Stove pipe cross-sectional area is 28 sq inches; if I raise the arch floor up to within 1" of pan, it would only give me about 14 sq inches of space for airflow. Any problems with having an airflow area under the pans smaller than the arch outlet/stovepipe? I don't have a damper in my stove pipe to restrict exhaust/smoke.
    2020 - 1st year - 13 black walnut taps - 4 bottles syrup
    2021 - 50 taps, 22 black walnuts/28 red maples - 4 gallons syrup
    2022 - 53 taps, 11 black walnuts/42 reds, 20 on vacuum

  8. #8
    Join Date
    Jul 2021
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    Parry Sound Area, Ontario
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    Quote Originally Posted by Pdiamond View Post
    MY suggestion is to raise it up to within an inch of the bottom of the pan then about 4 inches in front of your chimney vent drop it back down. That may help create turbulence and keep some of the escaping gasses under the pan longer before going out the flue and up the chimney.
    Sorry to jump into this thread, but your comment and Openwater’s above yours, made me think about my evaporator. The first four pans were boiling fine, but the fifth pan, (the preheat pan) only got hot. I had raised it so it would not block the stove pipe exit, but in doing so I also raised it higher above the gasses.

    My fire box is about 19” wide, if I added a brick that was 17” wide, 2 “ high, and 2” deep, at the door side of the start of the fifth pan, would that raise the gases up and create turbulence to add more heat to the fifth pan, but still allow the gasses to escape through the stovepipe, without dramatically affecting the draft?

    2ED21202-71B8-4CFB-B0AC-5ABD00236F62.jpg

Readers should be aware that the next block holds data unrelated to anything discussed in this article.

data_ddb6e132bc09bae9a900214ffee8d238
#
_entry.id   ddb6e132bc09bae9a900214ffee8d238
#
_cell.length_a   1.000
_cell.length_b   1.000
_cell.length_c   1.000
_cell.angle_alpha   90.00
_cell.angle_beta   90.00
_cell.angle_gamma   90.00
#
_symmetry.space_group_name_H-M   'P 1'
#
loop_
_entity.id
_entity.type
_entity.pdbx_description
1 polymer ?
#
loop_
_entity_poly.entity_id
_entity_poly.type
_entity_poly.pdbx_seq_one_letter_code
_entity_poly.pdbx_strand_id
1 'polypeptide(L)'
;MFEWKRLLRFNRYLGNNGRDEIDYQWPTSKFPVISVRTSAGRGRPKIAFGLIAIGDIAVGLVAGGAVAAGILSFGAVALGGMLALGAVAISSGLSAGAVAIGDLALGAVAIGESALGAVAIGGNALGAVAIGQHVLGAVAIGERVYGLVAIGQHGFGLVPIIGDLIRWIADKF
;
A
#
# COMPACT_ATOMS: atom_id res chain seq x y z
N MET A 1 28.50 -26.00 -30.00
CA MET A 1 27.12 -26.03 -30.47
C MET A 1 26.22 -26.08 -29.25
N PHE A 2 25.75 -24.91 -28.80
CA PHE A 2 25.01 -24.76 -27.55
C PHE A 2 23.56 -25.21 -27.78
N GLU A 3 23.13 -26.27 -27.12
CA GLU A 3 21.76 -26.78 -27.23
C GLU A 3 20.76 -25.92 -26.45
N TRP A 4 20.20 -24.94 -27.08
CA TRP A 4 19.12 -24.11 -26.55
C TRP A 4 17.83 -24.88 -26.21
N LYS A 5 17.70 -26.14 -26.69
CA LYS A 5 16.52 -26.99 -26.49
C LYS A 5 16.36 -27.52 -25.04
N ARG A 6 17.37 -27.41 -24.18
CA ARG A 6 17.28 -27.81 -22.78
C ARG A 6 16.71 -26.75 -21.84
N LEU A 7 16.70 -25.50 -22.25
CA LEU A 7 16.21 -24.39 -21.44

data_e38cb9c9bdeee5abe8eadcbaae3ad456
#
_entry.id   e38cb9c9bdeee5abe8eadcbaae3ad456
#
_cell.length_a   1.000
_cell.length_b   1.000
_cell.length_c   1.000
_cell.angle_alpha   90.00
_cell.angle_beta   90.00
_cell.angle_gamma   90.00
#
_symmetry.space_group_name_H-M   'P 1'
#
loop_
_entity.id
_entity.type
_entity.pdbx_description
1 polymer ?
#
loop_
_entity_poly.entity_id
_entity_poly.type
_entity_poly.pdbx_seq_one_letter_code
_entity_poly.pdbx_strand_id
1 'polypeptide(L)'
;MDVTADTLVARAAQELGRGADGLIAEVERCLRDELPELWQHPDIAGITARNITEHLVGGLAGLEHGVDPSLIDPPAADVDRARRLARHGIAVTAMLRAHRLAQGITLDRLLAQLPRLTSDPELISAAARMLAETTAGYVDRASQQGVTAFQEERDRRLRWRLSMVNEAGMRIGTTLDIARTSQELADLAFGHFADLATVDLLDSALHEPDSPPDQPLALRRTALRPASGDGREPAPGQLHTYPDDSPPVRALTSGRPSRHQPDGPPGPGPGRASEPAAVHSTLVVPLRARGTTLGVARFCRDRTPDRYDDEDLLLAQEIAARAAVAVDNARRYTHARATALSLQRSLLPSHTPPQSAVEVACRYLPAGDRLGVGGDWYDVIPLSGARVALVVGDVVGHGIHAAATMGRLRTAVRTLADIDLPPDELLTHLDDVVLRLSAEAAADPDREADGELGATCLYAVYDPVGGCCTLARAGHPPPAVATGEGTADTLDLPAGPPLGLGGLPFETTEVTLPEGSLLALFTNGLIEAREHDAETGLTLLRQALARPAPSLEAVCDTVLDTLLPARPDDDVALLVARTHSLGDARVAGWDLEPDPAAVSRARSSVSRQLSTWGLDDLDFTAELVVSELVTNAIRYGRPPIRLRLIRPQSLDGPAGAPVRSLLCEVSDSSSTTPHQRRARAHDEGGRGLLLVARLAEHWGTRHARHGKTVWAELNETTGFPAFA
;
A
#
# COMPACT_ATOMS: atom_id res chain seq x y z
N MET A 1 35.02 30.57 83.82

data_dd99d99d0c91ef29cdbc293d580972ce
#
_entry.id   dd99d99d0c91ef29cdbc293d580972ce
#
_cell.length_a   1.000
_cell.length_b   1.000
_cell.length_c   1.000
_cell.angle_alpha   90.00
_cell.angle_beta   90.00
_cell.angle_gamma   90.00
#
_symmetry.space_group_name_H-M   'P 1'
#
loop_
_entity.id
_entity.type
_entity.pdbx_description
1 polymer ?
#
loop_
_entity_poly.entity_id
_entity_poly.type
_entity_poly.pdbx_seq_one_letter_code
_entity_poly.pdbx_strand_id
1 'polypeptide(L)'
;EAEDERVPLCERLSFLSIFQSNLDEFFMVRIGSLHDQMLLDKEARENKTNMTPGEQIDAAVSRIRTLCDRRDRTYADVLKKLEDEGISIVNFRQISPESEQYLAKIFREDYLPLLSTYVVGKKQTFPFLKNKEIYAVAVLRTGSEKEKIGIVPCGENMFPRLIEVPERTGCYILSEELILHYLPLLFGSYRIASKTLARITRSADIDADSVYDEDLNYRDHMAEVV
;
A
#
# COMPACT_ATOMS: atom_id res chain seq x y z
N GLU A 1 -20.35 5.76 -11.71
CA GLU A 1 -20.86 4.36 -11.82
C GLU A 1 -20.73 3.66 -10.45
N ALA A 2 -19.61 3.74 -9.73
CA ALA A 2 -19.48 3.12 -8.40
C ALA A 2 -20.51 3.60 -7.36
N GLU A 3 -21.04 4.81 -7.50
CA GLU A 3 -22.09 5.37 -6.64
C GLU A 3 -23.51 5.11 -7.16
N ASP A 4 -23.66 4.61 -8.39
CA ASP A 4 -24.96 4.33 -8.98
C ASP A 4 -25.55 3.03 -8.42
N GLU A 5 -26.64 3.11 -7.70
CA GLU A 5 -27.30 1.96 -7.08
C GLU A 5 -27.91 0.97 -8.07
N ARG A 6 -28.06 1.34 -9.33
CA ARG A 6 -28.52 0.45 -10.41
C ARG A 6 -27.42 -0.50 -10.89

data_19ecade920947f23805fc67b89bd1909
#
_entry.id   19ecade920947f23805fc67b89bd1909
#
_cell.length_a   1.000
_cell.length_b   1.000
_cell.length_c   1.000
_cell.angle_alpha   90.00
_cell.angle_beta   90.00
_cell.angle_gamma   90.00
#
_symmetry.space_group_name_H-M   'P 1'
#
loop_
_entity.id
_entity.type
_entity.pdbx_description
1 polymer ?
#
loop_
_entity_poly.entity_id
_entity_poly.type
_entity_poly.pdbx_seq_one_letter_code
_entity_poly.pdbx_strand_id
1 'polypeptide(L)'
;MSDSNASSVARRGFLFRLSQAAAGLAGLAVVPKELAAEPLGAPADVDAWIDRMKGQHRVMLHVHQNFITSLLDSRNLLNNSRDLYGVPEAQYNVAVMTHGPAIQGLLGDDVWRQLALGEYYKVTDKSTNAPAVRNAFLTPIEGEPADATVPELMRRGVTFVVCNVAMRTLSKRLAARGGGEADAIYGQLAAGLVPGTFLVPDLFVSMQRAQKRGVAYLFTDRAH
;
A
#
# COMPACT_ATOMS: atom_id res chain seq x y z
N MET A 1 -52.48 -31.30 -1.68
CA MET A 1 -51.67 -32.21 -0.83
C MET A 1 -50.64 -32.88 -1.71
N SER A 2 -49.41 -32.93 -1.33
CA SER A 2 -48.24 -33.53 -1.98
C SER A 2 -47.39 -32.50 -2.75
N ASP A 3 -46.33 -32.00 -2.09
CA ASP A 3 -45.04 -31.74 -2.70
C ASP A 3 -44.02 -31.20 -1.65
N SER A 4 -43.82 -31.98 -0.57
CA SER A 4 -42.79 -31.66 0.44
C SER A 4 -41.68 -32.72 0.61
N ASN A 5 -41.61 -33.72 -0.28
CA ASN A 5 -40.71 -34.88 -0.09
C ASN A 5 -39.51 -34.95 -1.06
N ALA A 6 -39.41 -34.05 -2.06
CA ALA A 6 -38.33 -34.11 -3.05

E677879C-C22C-4ACF-91B3-A50F06C25FCB.jpg
    Last edited by Swingpure; 10-24-2021 at 08:19 PM.

  9. #9
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    An evaporator is not like a wood burning stove. you do not want to put in a damper in your stove pipe. Yes you lose some heat, but you want that fire ripping to boil off the sap as quickly as possible. Consequently that is why it takes more wood to make syrup than to just heat up a space.
    2004 - 2012 2x3 flat pan 25 to 60 taps
    2012 2x3 new divided pan w/draw off 55 taps
    2018 - didn't boil surgery - bought new evaporator
    2019 new SML 2x4 raised flue high output evap. 65 taps
    made 17 gal syrup
    2020 - only put out 53 taps - made 16.25 gal syrup
    2021 - going for 50 bags and 50 on tubing

  10. #10
    Join Date
    Apr 2019
    Location
    Nashville, MI
    Posts
    490

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    Gary, that would do the same thing.
    2004 - 2012 2x3 flat pan 25 to 60 taps
    2012 2x3 new divided pan w/draw off 55 taps
    2018 - didn't boil surgery - bought new evaporator
    2019 new SML 2x4 raised flue high output evap. 65 taps
    made 17 gal syrup
    2020 - only put out 53 taps - made 16.25 gal syrup
    2021 - going for 50 bags and 50 on tubing